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  • FIRST POST
    • Marine_life
    • By Marine_life 5th Nov 10, 10:46 AM
    • 815Posts
    • 1,460Thanks
    Marine_life
    Early-retirement wannabe
    • #1
    • 5th Nov 10, 10:46 AM
    Early-retirement wannabe 5th Nov 10 at 10:46 AM
    I would like to create a topic (don't see it at the moment - other than the NUMBER thread).

    Who is aiming for early retirement (or who has retired early already)?
    When did you begin planning and what drove the decision?
    What is the strategy for getting there?
    How much of a relative decline in income are you prepared to take / did you take?
    What are your main concerns?
    For those already in early retirement - how is it progressing? What have been the good and bad surprises (financial and otherwise)?

    I will post my strategy but wanted to get some thoughts
Page 176
    • crv1963
    • By crv1963 6th Oct 17, 9:30 AM
    • 159 Posts
    • 420 Thanks
    crv1963
    This is what I like about this forum! The different perspectives everyone brings to the posts thank you bugslet, Apodemous and AnotherJoe.
    CRV1963- Light bulb moment Sept 15- Planning the great escape- aka retirement!
    • bugslet
    • By bugslet 6th Oct 17, 10:40 AM
    • 5,760 Posts
    • 28,208 Thanks
    bugslet
    This is what I like about this forum! The different perspectives everyone brings to the posts thank you bugslet, Apodemous and AnotherJoe.
    Originally posted by crv1963
    Indeed, thank you all three!

    Apodemus, of the two managers, I know one wouldn't, maybe the other one would want to. It's something that's been at the very back of my mind, I might drag it forward a bit. I suspect that he might not be happy with that big a financial undertaking.

    I was approached last year by another company to sell, and upon (expected) renewal of contract next year, I will have a serious think about the implications - and if my main customer would let me.

    Another Joe, thank you. I don't earn a huge amount, I keep myself under the 40% bracket, so currently take home about 31k. I'd look at wanting around 25k a year. I have absolutely no idea if I want to travel - I haven't really had a holiday since 1991 and I honestly don't know how to factor that in.

    I suspect that if I don't sell next year and I don't think I will, it will be another two years of maximising the pension. I've thought 31.12.19 might be a good finishing date. I know I'd never get back to this position again.

    crv, purposeful , that is a good word. I know haulage has a bad rap, but at the end of the day by haulage standards, I know I'm a good boss and it brings me a great deal of pleasure to know that I've provided solid employment - some of my staff have 20+ years in. And if it wasn't for people like me, you wouldn't have your yogurts and your, well everything.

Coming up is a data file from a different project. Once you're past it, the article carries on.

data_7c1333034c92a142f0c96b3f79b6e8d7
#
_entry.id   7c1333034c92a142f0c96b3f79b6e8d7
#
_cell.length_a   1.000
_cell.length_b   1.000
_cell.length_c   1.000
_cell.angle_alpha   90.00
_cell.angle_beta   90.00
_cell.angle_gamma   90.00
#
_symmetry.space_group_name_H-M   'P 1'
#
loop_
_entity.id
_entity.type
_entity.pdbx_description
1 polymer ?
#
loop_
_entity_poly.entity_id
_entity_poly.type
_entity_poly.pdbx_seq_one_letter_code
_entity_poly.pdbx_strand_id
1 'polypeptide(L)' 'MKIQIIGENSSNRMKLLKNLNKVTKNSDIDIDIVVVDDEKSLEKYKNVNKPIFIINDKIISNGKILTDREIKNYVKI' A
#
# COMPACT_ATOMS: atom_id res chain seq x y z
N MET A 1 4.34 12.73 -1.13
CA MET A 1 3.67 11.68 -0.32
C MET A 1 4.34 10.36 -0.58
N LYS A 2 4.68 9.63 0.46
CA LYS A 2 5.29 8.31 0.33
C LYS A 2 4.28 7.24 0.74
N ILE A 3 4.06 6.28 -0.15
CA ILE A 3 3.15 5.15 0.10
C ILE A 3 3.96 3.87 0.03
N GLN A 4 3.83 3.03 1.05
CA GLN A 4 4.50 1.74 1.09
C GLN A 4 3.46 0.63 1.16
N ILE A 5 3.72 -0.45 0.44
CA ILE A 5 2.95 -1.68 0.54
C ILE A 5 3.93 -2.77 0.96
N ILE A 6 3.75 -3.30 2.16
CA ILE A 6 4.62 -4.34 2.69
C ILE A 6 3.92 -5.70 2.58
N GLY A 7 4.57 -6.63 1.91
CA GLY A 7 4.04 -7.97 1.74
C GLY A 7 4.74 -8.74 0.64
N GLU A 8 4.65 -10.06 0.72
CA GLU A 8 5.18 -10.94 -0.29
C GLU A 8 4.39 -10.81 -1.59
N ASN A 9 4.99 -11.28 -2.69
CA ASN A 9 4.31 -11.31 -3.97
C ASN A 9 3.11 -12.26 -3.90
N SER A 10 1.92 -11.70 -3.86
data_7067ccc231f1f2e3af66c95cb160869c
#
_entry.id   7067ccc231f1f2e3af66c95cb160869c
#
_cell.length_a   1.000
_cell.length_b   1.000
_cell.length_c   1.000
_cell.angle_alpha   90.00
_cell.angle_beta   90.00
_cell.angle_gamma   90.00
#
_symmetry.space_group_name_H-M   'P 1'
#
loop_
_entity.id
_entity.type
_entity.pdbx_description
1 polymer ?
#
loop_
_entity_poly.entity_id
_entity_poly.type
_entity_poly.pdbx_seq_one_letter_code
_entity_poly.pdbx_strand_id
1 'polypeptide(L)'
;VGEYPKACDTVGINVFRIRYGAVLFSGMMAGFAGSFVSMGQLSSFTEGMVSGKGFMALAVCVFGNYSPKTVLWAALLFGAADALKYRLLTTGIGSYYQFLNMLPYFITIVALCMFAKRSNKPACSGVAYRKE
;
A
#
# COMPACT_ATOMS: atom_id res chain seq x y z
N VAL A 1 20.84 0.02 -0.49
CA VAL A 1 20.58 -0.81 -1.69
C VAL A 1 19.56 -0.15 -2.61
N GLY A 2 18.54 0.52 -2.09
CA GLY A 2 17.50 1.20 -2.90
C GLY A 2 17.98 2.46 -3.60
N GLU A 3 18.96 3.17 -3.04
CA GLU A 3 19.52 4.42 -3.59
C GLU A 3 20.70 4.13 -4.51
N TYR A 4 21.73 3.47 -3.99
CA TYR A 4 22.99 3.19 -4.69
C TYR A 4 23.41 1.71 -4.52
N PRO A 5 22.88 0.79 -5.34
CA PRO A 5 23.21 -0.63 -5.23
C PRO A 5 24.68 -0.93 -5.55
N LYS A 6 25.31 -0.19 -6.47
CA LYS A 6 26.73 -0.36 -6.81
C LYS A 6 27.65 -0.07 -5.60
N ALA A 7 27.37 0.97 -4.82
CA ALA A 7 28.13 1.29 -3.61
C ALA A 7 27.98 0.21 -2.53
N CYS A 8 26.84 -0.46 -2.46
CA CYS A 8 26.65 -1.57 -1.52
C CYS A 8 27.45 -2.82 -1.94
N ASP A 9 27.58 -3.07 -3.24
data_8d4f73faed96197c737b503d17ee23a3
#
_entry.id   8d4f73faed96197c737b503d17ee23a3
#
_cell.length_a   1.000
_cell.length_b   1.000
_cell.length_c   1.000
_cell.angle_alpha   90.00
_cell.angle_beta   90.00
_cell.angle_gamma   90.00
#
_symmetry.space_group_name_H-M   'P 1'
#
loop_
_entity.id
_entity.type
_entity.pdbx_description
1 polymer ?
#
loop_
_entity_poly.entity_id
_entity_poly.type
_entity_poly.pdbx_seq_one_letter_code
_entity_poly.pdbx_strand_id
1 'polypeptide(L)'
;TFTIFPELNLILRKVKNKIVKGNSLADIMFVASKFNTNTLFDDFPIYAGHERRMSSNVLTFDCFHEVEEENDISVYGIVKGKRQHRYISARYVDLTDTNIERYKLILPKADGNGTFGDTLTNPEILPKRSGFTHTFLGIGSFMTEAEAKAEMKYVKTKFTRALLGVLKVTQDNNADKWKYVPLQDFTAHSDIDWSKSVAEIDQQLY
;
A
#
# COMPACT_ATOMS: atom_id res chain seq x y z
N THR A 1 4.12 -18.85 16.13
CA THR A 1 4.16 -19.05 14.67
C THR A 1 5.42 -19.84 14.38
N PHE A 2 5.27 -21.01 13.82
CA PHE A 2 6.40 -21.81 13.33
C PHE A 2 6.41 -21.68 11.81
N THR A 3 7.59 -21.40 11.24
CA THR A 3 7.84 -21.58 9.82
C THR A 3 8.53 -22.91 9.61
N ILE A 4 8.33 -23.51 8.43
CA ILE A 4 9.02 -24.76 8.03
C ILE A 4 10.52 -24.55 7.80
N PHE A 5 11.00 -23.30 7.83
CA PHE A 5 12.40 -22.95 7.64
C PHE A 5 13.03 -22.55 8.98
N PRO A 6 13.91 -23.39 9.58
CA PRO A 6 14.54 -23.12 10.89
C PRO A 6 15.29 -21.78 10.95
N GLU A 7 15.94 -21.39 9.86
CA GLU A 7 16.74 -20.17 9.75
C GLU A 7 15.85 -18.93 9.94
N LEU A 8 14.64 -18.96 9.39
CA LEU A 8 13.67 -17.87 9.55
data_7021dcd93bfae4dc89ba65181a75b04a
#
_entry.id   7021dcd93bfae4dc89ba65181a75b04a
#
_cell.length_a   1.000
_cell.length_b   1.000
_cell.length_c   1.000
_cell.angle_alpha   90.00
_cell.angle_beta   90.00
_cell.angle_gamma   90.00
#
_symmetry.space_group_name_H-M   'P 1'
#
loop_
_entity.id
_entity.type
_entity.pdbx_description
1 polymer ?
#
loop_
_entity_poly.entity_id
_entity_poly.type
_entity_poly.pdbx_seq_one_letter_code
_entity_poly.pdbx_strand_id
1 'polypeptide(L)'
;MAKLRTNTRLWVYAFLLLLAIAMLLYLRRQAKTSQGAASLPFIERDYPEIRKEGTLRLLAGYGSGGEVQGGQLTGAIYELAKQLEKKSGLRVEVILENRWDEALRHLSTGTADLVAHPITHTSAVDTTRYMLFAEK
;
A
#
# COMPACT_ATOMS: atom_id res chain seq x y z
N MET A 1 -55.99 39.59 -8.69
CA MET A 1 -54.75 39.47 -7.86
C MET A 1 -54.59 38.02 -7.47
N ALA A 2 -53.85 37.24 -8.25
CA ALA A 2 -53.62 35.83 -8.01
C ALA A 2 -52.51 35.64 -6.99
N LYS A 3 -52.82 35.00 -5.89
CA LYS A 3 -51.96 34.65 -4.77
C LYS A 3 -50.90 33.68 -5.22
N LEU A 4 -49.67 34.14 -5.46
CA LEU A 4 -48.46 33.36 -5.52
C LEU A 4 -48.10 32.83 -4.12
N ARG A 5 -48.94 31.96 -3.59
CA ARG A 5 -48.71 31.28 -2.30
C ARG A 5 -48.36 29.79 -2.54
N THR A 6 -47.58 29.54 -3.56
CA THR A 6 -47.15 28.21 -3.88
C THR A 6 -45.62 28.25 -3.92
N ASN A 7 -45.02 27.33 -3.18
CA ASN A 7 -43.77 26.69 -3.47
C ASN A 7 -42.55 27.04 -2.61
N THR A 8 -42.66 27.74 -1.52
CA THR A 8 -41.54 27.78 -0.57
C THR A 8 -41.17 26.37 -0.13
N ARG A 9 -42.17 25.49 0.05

I suspect that I would start a little business, it's my nature to be busy. I used to volunteer, though as it was transporting dogs to non kill shelters it wasn't exactly sociable.

    If I finish work, it will be finish and go. A sale would mean that I would be expected to be around to transition the company.

    Thank you all, it's all gets put into the mix and churned around.
    • michaels
    • By michaels 6th Oct 17, 12:04 PM
    • 19,930 Posts
    • 91,369 Thanks
    michaels
    Indeed, thank you all three!

    Apodemus, of the two managers, I know one wouldn't, maybe the other one would want to. It's something that's been at the very back of my mind, I might drag it forward a bit. I suspect that he might not be happy with that big a financial undertaking.

    I was approached last year by another company to sell, and upon (expected) renewal of contract next year, I will have a serious think about the implications - and if my main customer would let me.

    Another Joe, thank you. I don't earn a huge amount, I keep myself under the 40% bracket, so currently take home about 31k. I'd look at wanting around 25k a year. I have absolutely no idea if I want to travel - I haven't really had a holiday since 1991 and I honestly don't know how to factor that in.

    I suspect that if I don't sell next year and I don't think I will, it will be another two years of maximising the pension. I've thought 31.12.19 might be a good finishing date. I know I'd never get back to this position again.